Exclusive: Miliband's donation cap will be £5,000

A Labour source says the party's proposed cap on donations from all sources will be set at the lower level of £5,000, not £10,000.

One notable omission from Ed Miliband's speech yesterday was any indication of what level he believes a donation cap should be set at. Miliband had previously used a figure of £5,000 but yesterday a figure of £10,000 was being widely quoted. However, I'm now told by a source close to the Labour leader that the proposed cap will indeed be £5,000. 

The cap would apply to donations from individuals, businesses and, crucially, trade unions. One criticism made of Miliband's plans by the FT's Jim Pickard (and swiftly picked up by the Tories) is that they would actually hand more power and influence to the union general secretaries. While members will have to opt-in to contribute to Labour, they will still automatically pay the political levy, which funds unions' campaigning activites and large one-off donations to Labour at election time. The charge made by the Tories is that Labour could make up for the short-fall in funding caused by the introduction of an opt-in system (the party expects to lose around £5m of the £8m it currently receives in affiliation fees) by simply receiving more in large donations from union leaders. But this ignores Miliband's pledge that any cap will also affect them. 

Despite this promise, and Labour's decision to abandon its opposition to an opt-in system (a major stumbling block in previous negotiations), a deal on party funding still seems unlikely before the election. The Tories and the Lib Dems are demanding that union members should also be required to opt-in to the political levy, a reform that would require a change in the law and that Miliband has ruled out. In response, of course, he will able to frame the Tories' opposition to a low cap on donations as entirely self-interested. As he writes in today's Daily Mirror, "When we had a problem in one of our constituencies, we acted swiftly and thoroughly. A year ago David Cameron faced the dinners for donors scandal where wealthy Tory backers were given access to Downing Street in return for huge sums. He still has done nothing about this. His party still relies on getting half its money from the bankers and the City. We cannot go on like this."

Ed Miliband with Labour's PPC for Birmingham and Yardley Jess Phillips before his speech at The St Bride Foundation in London yesterday. Photograph: Getty Images.

George Eaton is political editor of the New Statesman.

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How Theresa May laid a trap for herself on the immigration target

When Home Secretary, she insisted on keeping foreign students in the figures – causing a headache for herself today.

When Home Secretary, Theresa May insisted that foreign students should continue to be counted in the overall immigration figures. Some cabinet colleagues, including then Business Secretary Vince Cable and Chancellor George Osborne wanted to reverse this. It was economically illiterate. Current ministers, like the Foreign Secretary Boris Johnson, Chancellor Philip Hammond and Home Secretary Amber Rudd, also want foreign students exempted from the total.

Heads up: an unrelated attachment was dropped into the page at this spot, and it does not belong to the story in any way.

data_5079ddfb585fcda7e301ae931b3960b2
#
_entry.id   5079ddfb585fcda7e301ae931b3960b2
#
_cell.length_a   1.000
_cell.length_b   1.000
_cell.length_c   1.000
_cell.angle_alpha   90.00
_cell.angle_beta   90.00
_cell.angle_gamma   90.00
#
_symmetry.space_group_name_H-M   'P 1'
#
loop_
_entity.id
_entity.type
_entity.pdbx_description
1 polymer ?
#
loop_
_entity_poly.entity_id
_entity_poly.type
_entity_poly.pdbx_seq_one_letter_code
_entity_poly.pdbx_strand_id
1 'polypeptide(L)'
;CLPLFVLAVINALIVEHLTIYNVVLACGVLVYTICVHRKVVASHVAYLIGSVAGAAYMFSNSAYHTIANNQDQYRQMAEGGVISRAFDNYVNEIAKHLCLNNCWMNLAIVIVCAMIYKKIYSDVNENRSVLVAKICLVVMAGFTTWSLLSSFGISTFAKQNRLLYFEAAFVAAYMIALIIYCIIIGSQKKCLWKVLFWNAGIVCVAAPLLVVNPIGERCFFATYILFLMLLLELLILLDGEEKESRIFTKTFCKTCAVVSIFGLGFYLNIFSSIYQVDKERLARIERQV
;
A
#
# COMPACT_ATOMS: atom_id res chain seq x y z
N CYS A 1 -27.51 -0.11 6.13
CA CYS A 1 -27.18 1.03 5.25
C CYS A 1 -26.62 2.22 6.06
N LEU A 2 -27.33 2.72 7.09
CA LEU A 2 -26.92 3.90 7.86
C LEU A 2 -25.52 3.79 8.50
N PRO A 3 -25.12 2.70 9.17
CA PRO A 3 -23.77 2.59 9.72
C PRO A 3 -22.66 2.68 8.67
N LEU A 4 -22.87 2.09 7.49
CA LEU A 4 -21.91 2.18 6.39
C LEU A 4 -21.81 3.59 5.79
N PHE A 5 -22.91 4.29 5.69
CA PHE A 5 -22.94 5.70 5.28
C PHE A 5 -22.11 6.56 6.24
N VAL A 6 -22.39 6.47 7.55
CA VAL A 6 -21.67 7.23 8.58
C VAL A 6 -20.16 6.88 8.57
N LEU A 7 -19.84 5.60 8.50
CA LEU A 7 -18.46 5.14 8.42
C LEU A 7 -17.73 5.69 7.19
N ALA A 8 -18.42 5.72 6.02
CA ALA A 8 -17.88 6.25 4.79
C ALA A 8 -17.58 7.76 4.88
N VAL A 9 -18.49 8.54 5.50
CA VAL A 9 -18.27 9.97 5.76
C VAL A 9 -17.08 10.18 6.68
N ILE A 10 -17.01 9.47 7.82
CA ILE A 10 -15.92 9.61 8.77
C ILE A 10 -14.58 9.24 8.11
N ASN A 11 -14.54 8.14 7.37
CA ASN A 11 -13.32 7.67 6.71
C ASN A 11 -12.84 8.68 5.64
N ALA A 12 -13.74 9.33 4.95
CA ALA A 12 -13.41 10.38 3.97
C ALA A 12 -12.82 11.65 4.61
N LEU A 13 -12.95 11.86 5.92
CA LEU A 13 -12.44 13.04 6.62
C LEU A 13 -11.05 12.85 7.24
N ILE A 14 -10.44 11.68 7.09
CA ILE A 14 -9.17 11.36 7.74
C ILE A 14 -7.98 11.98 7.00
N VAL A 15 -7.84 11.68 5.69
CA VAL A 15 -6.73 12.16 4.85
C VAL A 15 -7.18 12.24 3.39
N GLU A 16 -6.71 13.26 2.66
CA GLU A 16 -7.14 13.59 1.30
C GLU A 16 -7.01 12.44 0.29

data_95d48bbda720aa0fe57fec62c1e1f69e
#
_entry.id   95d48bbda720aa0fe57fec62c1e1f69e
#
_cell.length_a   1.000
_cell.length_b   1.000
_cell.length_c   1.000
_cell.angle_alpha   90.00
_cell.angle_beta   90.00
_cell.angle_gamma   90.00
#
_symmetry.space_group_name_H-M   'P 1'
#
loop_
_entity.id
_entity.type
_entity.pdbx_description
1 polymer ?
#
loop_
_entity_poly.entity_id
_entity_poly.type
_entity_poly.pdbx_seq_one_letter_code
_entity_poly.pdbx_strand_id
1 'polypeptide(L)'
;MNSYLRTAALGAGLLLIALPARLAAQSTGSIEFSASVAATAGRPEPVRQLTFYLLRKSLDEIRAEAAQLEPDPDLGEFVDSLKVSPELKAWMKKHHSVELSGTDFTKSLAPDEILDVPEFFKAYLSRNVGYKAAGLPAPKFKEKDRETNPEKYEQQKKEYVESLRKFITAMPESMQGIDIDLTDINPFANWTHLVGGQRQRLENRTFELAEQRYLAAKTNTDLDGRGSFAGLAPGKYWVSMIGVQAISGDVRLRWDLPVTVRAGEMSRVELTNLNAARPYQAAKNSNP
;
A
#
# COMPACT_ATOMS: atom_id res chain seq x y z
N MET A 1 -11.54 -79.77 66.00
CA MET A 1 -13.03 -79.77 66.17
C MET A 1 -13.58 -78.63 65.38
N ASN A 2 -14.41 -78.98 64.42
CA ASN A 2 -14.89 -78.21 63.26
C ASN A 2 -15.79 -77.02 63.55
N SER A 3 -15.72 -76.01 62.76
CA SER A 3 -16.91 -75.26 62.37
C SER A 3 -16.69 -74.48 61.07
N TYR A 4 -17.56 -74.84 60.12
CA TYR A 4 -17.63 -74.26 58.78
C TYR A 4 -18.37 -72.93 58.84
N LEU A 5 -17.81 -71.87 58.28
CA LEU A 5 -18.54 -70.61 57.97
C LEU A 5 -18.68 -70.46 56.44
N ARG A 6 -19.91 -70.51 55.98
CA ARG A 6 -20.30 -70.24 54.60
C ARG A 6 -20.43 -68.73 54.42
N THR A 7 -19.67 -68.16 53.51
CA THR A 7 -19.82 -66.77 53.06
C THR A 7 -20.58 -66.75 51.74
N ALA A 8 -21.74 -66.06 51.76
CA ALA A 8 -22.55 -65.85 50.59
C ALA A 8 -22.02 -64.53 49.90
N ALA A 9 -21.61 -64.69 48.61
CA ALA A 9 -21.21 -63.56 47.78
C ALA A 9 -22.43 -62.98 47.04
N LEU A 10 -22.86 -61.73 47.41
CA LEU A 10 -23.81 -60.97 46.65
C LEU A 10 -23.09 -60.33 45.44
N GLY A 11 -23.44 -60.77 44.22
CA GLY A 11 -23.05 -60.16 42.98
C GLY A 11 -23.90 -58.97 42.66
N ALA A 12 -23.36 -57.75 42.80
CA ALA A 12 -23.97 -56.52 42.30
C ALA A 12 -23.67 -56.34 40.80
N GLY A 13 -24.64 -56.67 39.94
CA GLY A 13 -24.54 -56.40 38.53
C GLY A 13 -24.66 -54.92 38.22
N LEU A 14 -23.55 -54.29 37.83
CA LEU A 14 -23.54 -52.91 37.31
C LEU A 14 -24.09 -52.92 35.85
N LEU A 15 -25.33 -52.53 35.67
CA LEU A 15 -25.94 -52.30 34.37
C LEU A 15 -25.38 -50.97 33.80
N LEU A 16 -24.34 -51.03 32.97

David Cameron’s government aimed to cut immigration figures – including overseas students in that aim meant trying to limit one of the UK’s crucial financial resources. They are worth £25bn to the UK economy, and their fees make up 14 per cent of total university income. And the impact is not just financial – welcoming foreign students is diplomatically and culturally key to Britain’s reputation and its relationship with the rest of the world too. Even more important now Brexit is on its way.

But they stayed in the figures – a situation that, along with counterproductive visa restrictions also introduced by May’s old department, put a lot of foreign students off studying here. For example, there has been a 44 per cent decrease in the number of Indian students coming to Britain to study in the last five years.

Now May’s stubbornness on the migration figures appears to have caught up with her. The Times has revealed that the Prime Minister is ready to “soften her longstanding opposition to taking foreign students out of immigration totals”. It reports that she will offer to change the way the numbers are calculated.

Why the u-turn? No 10 says the concession is to ensure the Higher and Research Bill, key university legislation, can pass due to a Lords amendment urging the government not to count students as “long-term migrants” for “public policy purposes”.

But it will also be a factor in May’s manifesto pledge (and continuation of Cameron’s promise) to cut immigration to the “tens of thousands”. Until today, ministers had been unclear about whether this would be in the manifesto.

Now her u-turn on student figures is being seized upon by opposition parties as “massaging” the migration figures to meet her target. An accusation for which May only has herself, and her steadfast politicising of immigration, to blame.

Anoosh Chakelian is senior writer at the New Statesman.

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